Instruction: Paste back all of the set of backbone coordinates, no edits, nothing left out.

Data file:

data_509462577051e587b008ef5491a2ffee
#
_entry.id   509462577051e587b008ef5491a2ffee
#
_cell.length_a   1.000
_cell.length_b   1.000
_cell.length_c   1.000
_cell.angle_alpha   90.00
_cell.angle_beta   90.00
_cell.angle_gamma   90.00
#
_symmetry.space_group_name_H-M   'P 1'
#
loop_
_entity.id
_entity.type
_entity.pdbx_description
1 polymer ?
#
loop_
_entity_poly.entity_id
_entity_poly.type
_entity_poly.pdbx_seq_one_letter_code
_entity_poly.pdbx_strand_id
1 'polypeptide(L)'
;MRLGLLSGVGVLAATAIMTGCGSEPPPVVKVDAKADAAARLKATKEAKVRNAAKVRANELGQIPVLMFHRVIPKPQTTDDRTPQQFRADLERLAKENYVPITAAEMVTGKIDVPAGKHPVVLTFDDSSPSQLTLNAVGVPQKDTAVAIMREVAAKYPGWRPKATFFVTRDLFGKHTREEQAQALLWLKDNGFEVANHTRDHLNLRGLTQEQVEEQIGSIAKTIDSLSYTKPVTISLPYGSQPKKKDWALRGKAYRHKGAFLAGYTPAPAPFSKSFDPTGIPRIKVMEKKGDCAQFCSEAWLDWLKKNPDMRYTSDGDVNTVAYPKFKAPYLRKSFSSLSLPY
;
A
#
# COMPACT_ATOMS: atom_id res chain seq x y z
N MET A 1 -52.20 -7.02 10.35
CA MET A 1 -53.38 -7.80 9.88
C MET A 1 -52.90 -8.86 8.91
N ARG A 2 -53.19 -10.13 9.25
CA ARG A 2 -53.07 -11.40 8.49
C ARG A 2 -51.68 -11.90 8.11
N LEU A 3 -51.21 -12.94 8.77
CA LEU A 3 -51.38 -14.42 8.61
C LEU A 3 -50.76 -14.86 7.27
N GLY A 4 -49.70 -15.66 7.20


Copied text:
data_509462577051e587b008ef5491a2ffee
#
_entry.id   509462577051e587b008ef5491a2ffee
#
_cell.length_a   1.000
_cell.length_b   1.000
_cell.length_c   1.000
_cell.angle_alpha   90.00
_cell.angle_beta   90.00
_cell.angle_gamma   90.00
#
_symmetry.space_group_name_H-M   'P 1'
#
loop_
_entity.id
_entity.type
_entity.pdbx_description
1 polymer ?
#
loop_
_entity_poly.entity_id
_entity_poly.type
_entity_poly.pdbx_seq_one_letter_code
_entity_poly.pdbx_strand_id
1 'polypeptide(L)'
;MRLGLLSGVGVLAATAIMTGCGSEPPPVVKVDAKADAAARLKATKEAKVRNAAKVRANELGQIPVLMFHRVIPKPQTTDDRTPQQFRADLERLAKENYVPITAAEMVTGKIDVPAGKHPVVLTFDDSSPSQLTLNAVGVPQKDTAVAIMREVAAKYPGWRPKATFFVTRDLFGKHTREEQAQALLWLKDNGFEVANHTRDHLNLRGLTQEQVEEQIGSIAKTIDSLSYTKPVTISLPYGSQPKKKDWALRGKAYRHKGAFLAGYTPAPAPFSKSFDPTGIPRIKVMEKKGDCAQFCSEAWLDWLKKNPDMRYTSDGDVNTVAYPKFKAPYLRKSFSSLSLPY
;
A
#
# COMPACT_ATOMS: atom_id res chain seq x y z
N MET A 1 -52.20 -7.02 10.35
CA MET A 1 -53.38 -7.80 9.88
C MET A 1 -52.90 -8.86 8.91
N ARG A 2 -53.19 -10.13 9.25
CA ARG A 2 -53.07 -11.40 8.49
C ARG A 2 -51.68 -11.90 8.11
N LEU A 3 -51.21 -12.94 8.77
CA LEU A 3 -51.38 -14.42 8.61
C LEU A 3 -50.76 -14.86 7.27
N GLY A 4 -49.70 -15.66 7.20